Need to break free from prejudice, acknowledge shared inheritance : The Tribune India

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Need to break free from prejudice, acknowledge shared inheritance

The forging of discrete identities and competitive nationalism are products of colonial modernity.

Need to break free from prejudice, acknowledge shared inheritance

APPREHENSION: The fears about CAA are a sad reflection on contemporary India. PTI



Neera Chandhoke

Political Scientist

THE notification of the rules of the Citizenship Amendment Act (CAA) will no doubt be followed by the National Register of Citizens if the BJP wins the General Election. Non-Muslims who want refuge in India will get a home, while Muslim migrants/refugees who do not possess the required papers may face problems, even as the government claims that the CAA will not take away any Indian’s citizenship. The Supreme Court has asked the Centre to respond within three weeks to petitions seeking a stay on the implementation of the rules. These pleas have challenged the constitutional validity of the Act.

The fears and apprehensions among Muslim groups are a sad reflection on contemporary India. “Muslims have been an integral part of South Asia for over a thousand years. Why then is it so hard to define them as indigenous?” ask David Gilmartin and Bruce Lawrence in the introduction to their book Beyond Turk and Hindu. This is heartbreaking because overlap of languages, customs, ways of worship, cuisines, habits and mentalities are our Sanjhi Virasat, our shared inheritance. The Indo-Islamic fusion has shaped our words, poetry, art, aesthetics and thinking. It is difficult to separate one culture from others and term it ‘foreign’. Any attempt to present a culture as alien is historically and intellectually dishonest.

Gifted artist Sayed Haider Raza drew upon Gandhi’s philosophy of tolerance and inclusiveness to create magnificent paintings. His works were oriented around compassion for the pain of others, prayer, truth and peace. According to his biographer, Yashodhara Dalmia, Raza drew upon many religions to generate creative energy. In his work Sanmati, the deep orb at the centre creates a spiritual geometry, formulating Gandhi’s favourite prayer, which speaks of Allah and Ishwar as names of the same God. A believer himself, Raza would visit churches, temples and mosques, losing himself in meditation. Think of how deprived and how much poorer the philosophy of art would have been if Raza had not looked beyond his religion to other religions and to Gandhi’s message of peaceful coexistence. This wisdom, writes Dalmia, has been lost in contemporary India.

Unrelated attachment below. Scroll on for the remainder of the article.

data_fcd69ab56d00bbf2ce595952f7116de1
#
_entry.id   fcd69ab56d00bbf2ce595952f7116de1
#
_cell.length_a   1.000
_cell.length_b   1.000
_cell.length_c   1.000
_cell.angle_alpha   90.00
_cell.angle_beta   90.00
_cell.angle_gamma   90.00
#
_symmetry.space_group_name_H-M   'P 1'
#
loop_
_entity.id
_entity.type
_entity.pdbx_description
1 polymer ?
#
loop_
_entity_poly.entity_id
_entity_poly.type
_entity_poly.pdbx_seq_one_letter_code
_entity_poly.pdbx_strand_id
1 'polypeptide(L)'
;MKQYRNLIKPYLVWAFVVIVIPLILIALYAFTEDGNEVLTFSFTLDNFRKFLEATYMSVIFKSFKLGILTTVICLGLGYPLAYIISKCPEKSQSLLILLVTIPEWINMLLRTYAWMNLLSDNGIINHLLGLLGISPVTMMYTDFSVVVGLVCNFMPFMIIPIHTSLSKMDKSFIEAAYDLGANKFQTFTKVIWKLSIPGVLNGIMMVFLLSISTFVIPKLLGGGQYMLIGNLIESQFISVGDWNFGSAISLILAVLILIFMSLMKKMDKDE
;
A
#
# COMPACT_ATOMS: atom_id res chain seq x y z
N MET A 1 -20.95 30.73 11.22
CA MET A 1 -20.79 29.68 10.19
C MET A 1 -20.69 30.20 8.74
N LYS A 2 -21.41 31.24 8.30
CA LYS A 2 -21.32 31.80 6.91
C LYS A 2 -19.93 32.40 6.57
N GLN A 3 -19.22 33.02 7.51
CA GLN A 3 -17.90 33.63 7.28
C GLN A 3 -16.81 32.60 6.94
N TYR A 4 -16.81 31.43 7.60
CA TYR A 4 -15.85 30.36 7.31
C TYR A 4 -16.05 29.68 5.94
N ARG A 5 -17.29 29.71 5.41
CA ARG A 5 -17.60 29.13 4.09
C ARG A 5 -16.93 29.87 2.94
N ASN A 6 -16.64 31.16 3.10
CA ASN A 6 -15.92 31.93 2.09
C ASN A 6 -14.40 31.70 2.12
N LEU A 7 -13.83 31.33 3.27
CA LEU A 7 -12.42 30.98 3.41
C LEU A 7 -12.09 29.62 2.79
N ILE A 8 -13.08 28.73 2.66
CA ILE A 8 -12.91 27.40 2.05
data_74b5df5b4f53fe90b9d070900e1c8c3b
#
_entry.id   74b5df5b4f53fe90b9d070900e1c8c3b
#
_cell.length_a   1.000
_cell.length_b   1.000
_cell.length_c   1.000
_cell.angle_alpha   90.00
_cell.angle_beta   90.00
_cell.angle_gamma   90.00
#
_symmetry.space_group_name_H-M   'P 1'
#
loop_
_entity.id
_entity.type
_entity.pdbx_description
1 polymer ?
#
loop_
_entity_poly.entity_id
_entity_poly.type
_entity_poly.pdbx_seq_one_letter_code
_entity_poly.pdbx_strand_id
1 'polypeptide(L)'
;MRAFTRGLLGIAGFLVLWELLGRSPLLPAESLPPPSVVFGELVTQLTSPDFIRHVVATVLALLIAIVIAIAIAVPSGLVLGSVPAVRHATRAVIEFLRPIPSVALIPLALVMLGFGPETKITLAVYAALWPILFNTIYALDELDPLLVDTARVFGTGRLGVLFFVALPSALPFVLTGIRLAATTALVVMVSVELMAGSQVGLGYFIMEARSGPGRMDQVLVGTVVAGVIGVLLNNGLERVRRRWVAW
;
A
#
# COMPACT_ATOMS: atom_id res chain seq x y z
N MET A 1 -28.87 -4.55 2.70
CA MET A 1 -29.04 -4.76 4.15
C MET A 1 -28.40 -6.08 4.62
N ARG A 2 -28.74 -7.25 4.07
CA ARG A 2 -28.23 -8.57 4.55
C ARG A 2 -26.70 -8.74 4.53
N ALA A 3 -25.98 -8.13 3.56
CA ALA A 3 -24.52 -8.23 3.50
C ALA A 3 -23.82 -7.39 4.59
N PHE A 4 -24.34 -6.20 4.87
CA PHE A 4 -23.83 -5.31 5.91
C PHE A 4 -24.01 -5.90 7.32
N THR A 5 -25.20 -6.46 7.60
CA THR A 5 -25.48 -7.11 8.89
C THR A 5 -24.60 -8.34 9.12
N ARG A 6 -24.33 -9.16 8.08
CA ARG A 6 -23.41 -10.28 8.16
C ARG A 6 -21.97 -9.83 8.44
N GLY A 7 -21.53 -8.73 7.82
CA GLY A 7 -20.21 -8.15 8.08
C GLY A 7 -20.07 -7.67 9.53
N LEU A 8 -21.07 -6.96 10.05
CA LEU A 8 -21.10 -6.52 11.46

Today, remembrance of what Islamic cultures gave to the Indian civilisation has been smothered by the ‘Hindu only’ rhetoric of the religious Right. It forgets that the making of identities — Hindu and Muslim — is a modern project. In pre-colonial India, people tended to identify themselves as the residents of a region, a jati, a caste or a linguistic group. During the colonial period, Hinduism was standardised and given a definite meaning — metaphysical, upper-caste, Sanskritised and abstract. Islam went through the same process. The construction of overarching identities marginalised shared social customs and languages of everyday life. Common folk songs, myths, tales, beliefs, habits and languages were relegated to the wayside.